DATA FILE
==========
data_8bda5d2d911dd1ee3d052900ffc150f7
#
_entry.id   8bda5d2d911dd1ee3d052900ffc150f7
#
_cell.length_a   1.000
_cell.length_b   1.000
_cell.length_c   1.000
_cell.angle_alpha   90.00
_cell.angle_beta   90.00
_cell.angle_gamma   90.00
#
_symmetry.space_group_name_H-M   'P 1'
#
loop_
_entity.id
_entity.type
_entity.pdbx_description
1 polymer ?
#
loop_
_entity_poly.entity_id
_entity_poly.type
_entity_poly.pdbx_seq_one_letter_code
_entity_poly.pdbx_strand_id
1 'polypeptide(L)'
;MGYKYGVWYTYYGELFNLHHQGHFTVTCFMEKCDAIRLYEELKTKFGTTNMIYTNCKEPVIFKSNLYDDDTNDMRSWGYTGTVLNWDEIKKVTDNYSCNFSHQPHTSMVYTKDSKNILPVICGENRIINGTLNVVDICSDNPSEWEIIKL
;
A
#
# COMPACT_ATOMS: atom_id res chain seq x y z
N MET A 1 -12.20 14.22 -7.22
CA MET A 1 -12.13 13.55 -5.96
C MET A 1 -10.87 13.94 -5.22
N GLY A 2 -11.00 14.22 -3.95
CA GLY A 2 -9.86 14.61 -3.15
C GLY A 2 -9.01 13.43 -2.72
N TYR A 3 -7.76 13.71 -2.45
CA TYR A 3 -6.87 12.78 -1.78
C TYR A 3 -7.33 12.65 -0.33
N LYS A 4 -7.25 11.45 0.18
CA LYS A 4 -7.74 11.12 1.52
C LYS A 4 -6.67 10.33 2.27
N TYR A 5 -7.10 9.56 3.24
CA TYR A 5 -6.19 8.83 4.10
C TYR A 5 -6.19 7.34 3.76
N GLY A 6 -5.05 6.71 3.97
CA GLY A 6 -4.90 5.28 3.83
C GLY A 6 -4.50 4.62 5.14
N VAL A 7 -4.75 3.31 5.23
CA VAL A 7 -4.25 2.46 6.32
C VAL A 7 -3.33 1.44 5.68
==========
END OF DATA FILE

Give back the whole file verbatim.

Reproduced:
data_8bda5d2d911dd1ee3d052900ffc150f7
#
_entry.id   8bda5d2d911dd1ee3d052900ffc150f7
#
_cell.length_a   1.000
_cell.length_b   1.000
_cell.length_c   1.000
_cell.angle_alpha   90.00
_cell.angle_beta   90.00
_cell.angle_gamma   90.00
#
_symmetry.space_group_name_H-M   'P 1'
#
loop_
_entity.id
_entity.type
_entity.pdbx_description
1 polymer ?
#
loop_
_entity_poly.entity_id
_entity_poly.type
_entity_poly.pdbx_seq_one_letter_code
_entity_poly.pdbx_strand_id
1 'polypeptide(L)'
;MGYKYGVWYTYYGELFNLHHQGHFTVTCFMEKCDAIRLYEELKTKFGTTNMIYTNCKEPVIFKSNLYDDDTNDMRSWGYTGTVLNWDEIKKVTDNYSCNFSHQPHTSMVYTKDSKNILPVICGENRIINGTLNVVDICSDNPSEWEIIKL
;
A
#
# COMPACT_ATOMS: atom_id res chain seq x y z
N MET A 1 -12.20 14.22 -7.22
CA MET A 1 -12.13 13.55 -5.96
C MET A 1 -10.87 13.94 -5.22
N GLY A 2 -11.00 14.22 -3.95
CA GLY A 2 -9.86 14.61 -3.15
C GLY A 2 -9.01 13.43 -2.72
N TYR A 3 -7.76 13.71 -2.45
CA TYR A 3 -6.87 12.78 -1.78
C TYR A 3 -7.33 12.65 -0.33
N LYS A 4 -7.25 11.45 0.18
CA LYS A 4 -7.74 11.12 1.52
C LYS A 4 -6.67 10.33 2.27
N TYR A 5 -7.10 9.56 3.24
CA TYR A 5 -6.19 8.83 4.10
C TYR A 5 -6.19 7.34 3.76
N GLY A 6 -5.05 6.71 3.97
CA GLY A 6 -4.90 5.28 3.83
C GLY A 6 -4.50 4.62 5.14
N VAL A 7 -4.75 3.31 5.23
CA VAL A 7 -4.25 2.46 6.32
C VAL A 7 -3.33 1.44 5.68